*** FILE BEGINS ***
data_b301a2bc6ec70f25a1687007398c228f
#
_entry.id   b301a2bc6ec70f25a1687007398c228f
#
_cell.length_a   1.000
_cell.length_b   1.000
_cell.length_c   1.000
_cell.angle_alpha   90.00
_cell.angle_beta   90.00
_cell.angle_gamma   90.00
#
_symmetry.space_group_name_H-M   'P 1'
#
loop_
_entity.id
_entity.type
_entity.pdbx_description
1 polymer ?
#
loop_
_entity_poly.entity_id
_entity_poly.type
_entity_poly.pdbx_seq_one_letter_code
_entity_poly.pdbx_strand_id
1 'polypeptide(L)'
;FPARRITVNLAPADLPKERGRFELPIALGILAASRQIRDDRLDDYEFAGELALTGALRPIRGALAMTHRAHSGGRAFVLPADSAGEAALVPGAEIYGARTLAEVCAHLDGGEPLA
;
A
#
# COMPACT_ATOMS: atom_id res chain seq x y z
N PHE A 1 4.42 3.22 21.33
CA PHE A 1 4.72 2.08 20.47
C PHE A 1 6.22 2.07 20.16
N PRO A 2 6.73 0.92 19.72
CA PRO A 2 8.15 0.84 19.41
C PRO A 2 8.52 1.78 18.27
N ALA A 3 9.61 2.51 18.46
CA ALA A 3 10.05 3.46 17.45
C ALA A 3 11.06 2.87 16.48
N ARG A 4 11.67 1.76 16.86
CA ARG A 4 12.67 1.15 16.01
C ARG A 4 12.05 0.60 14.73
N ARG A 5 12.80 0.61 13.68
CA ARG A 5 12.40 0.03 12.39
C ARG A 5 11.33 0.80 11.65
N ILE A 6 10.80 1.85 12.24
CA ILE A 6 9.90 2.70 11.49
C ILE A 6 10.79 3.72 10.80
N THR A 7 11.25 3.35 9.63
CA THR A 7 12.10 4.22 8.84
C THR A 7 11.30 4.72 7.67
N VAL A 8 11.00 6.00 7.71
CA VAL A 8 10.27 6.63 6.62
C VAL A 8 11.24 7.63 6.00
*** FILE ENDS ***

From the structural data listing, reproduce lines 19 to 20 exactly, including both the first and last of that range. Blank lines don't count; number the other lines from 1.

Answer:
#
loop_